Sunday, June 22, 2014

Stone Arch Bridges, 3d printed, Down on the Farm 10

I saw some pictures of stone bridges, and thought it would be a good learning project for 3d printing.  Here are the two bridges I have done so far.

The back one was just to see if I could get something acceptable, and the front one I am using on my hog farm diorama.  I still don't know where I will use the back one. 

Here is a picture I uploaded in to SketchUp, then I scaled the picture to something reasonable, and used those dimensions to draw the bridge.  

The bridge had to be split in four pieces for printing.  

To get even a quarter of the bridge to fit on the printer, it has to be oriented at 45 degrees on the printer table.  This is a screen shot of the printer software showing a section of the bridge ready for printing.

I added texture to the surface of the rocks by mixing Aleene's Tacky glue to the paint.  That filled in any imperfections in the printed surface, gave the rocks some uneven surfaces, and put some color on at the same time.  The top course of stone was printed separate from the rest to adjust the width to fit the track ties.  I used Micro-Engineering bridge track, but won't add the guard rails until it is installed on a layout.

Down on the Farm #10
I have not been working on my hog farm diorama for some time, and really planned on having it done this week.  Some family things got in the way, but I still hope to have at least the buildings placed for next weekends KC Maker Faire (  I will have a table there displaying many of the items I have 3d printed.  I decided add train tracks to the farm, and since there is a stream through the farm, I was going to need short bridge over said stream.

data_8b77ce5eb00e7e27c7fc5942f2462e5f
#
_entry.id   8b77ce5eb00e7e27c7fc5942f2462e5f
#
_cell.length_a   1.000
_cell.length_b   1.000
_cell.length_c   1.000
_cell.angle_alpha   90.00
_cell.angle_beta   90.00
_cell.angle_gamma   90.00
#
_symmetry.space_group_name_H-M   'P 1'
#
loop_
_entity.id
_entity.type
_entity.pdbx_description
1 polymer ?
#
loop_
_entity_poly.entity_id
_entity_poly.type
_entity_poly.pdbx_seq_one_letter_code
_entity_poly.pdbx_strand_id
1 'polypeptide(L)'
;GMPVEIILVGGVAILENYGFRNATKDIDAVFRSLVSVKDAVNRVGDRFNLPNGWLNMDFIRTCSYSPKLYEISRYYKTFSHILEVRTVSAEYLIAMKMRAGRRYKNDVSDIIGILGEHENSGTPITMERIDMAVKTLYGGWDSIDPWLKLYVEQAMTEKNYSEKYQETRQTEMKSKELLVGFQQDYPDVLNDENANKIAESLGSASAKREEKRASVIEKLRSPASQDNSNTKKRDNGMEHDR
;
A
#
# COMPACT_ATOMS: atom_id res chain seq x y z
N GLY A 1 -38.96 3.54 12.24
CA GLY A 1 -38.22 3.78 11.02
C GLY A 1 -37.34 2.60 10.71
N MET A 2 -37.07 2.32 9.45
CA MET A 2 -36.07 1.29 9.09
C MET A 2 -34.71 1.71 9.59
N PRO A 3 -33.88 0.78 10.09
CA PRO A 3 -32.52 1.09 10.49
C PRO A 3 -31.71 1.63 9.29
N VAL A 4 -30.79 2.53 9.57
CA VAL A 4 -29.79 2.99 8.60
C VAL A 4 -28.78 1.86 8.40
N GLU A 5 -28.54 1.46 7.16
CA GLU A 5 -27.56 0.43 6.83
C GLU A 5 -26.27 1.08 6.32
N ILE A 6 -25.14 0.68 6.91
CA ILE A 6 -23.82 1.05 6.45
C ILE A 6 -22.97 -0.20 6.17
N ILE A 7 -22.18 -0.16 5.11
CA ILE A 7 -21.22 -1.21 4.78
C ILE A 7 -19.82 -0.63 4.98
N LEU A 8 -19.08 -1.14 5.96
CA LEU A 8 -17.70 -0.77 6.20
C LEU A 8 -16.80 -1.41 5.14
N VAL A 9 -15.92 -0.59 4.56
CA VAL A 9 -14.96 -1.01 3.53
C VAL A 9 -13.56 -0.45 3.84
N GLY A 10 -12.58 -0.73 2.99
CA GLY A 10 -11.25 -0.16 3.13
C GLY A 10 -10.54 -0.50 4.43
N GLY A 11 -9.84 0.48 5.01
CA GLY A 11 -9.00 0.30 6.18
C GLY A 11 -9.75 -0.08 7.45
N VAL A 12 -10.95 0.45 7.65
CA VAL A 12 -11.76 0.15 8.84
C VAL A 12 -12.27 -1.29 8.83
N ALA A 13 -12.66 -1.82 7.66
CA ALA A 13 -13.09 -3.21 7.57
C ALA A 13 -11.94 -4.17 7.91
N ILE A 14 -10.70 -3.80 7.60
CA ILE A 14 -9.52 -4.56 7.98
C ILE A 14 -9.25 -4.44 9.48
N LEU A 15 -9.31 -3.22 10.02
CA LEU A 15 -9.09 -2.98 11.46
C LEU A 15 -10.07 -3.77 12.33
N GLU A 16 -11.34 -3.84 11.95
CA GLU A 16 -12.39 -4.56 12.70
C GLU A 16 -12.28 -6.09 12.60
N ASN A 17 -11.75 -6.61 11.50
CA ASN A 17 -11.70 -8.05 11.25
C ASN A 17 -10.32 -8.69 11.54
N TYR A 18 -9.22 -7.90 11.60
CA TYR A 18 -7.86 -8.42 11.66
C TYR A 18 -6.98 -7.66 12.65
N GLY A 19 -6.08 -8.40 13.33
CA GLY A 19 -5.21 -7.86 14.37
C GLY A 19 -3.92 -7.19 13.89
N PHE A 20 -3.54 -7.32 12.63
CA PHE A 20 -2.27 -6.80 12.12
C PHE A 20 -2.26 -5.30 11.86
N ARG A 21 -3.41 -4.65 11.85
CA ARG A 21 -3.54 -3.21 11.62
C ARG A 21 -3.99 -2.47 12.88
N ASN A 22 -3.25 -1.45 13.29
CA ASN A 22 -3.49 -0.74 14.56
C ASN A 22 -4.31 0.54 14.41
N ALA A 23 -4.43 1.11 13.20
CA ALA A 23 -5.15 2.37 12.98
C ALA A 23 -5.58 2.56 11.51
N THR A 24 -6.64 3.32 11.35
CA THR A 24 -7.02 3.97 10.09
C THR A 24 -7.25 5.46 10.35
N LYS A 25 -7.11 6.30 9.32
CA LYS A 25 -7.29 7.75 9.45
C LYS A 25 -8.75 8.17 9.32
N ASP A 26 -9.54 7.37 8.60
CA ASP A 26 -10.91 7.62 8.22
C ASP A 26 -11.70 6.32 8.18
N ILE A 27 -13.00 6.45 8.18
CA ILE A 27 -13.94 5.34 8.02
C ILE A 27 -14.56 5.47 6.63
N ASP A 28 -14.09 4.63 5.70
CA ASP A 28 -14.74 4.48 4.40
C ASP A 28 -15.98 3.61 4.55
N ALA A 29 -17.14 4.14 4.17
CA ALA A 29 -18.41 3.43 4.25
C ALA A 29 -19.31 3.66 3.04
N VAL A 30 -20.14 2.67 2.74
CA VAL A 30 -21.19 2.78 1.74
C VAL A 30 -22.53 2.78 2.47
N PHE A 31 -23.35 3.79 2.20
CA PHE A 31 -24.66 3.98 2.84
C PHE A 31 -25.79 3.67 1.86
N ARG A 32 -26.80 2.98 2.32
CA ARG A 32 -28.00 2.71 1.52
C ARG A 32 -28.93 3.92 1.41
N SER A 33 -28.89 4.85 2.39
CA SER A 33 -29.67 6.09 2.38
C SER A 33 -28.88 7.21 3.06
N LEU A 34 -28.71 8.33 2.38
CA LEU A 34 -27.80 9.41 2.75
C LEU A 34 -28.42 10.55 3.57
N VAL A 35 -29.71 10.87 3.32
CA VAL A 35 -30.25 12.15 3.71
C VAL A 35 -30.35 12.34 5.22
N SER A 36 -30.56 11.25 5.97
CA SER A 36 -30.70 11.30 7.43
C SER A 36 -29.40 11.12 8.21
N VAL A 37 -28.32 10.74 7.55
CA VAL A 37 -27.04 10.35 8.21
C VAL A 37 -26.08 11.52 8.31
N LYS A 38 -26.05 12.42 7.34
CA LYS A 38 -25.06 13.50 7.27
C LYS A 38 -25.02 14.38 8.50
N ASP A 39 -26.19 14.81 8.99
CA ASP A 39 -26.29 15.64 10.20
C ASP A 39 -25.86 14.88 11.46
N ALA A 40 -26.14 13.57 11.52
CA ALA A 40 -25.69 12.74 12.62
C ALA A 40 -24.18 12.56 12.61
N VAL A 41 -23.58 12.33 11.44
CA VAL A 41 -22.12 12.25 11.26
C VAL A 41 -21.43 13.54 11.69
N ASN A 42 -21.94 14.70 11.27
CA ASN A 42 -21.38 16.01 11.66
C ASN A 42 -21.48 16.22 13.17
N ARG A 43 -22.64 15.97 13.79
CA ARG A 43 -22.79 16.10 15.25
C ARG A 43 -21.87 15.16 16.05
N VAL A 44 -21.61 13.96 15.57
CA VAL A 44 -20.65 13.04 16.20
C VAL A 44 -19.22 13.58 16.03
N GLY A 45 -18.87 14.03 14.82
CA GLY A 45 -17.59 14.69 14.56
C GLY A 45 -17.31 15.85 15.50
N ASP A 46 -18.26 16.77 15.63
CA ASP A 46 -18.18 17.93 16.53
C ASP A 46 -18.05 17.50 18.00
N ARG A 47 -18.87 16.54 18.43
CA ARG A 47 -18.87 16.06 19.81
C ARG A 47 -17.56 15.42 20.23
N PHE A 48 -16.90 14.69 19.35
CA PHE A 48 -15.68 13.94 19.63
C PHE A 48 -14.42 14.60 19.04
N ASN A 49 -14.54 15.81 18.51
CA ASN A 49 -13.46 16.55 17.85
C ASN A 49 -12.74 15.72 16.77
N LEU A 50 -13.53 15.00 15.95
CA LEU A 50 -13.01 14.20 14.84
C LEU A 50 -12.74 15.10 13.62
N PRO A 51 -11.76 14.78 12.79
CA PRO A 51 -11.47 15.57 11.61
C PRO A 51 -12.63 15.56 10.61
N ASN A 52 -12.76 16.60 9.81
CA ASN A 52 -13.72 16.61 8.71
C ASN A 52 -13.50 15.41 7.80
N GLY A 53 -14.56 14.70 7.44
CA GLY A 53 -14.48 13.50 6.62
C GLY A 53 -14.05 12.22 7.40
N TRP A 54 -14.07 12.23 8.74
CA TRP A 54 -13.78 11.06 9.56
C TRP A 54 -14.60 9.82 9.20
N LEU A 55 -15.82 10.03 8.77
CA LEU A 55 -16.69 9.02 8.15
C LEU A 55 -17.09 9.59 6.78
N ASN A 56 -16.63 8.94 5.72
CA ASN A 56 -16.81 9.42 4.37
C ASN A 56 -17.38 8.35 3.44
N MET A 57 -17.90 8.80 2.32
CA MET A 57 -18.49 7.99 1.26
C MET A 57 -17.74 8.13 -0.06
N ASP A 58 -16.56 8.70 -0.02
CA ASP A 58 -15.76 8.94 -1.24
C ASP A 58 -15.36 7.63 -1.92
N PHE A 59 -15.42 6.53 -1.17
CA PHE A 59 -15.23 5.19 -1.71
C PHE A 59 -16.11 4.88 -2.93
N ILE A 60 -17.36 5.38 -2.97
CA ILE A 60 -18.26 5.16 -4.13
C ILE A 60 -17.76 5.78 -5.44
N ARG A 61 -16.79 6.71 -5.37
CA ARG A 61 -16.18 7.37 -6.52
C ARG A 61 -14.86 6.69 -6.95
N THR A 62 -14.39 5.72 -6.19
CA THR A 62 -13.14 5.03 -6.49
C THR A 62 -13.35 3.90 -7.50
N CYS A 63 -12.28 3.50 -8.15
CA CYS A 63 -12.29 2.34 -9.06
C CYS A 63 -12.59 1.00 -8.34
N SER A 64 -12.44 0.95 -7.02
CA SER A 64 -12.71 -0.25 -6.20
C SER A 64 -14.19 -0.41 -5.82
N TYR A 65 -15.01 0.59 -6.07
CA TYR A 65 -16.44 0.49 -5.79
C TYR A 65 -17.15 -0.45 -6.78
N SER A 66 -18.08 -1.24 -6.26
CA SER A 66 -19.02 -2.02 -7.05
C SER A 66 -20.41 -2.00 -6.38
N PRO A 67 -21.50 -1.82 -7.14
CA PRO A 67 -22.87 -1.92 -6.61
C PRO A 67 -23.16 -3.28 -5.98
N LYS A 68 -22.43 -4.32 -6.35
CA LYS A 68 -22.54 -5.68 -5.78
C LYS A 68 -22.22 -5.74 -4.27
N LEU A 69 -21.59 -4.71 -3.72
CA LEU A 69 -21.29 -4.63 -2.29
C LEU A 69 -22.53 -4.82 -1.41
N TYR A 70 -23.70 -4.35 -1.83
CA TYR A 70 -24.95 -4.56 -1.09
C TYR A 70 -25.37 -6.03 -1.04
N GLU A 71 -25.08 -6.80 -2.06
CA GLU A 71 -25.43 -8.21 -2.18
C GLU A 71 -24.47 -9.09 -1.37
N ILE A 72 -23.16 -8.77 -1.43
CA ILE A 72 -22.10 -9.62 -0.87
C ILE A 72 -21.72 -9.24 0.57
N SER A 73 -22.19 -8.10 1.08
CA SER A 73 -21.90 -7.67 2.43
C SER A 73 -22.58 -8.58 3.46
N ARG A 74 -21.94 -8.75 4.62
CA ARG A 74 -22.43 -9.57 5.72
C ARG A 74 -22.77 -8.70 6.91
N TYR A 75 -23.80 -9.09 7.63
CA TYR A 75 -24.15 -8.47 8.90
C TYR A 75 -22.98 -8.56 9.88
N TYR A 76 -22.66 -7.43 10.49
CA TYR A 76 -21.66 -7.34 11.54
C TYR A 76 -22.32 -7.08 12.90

Knowing the stream width, I designed a bridge to fit the space.  I decided to add a cut stone with the railroad name to the face of the bridge.  Because the bridge is so small, I did not bother with rock detail under the arch, as it will not be seen.  Also the large bridge above is two sided, so it can be viewed from either side.  This one, because I think I know where it is going on the eventual layout, only needed details on one side.

Here is a screen shot of the Afinia printer software, with the bridge positioned on the printer table.  

The finished bridge except for installation in the diorama.  I added texture to the rock faces by mixing some sand in to some Aleene's Tacky glue.  I looks okay, but if it were a foreground model, it would be marginal.  

A little better shot of the cut stone lettering, and the texture.  The texture would have been better if I had used finer sand.  Next time!

All the Down of the Farm series of posts can be seen at this link:


  1. Nice job Kent. What are the smallest pieces you can make? How about tiny things like roof top vents for H0 Passenger cars?
    Peter B.

    1. Peter, I need some of those too! But the Afinia will not print all the slopes with a smooth enough finish. Hopefully, in about 6 months I will have an SLA printer,, and then I should be able to do them. Keep following my blog, and when I get the Titan 1 up and running, we will see what we can do. In the mean time you could have them printed at shapeways.

  2. what 3d program do you used


  3. Do you mean design software or printer software? I will answer both, but they are very different.

    For design work, I use SketchUp,. For hobby use it is free. Once done, the design must be saved as an STL file for my Afinia printer (and or most 3d printers), and there is a free add-on download available from SketchUp to make that easy. I will be doing a demonstration (teaching) SketchUp in a clinic at the National Narrow Gauge Convention this fall.

    The Afinia printer comes with proprietary software for slicing the object to be printed, and running the printer. I am not a computer geek, so that is why I chose the Afinia. I did not want to try and learn any programming code.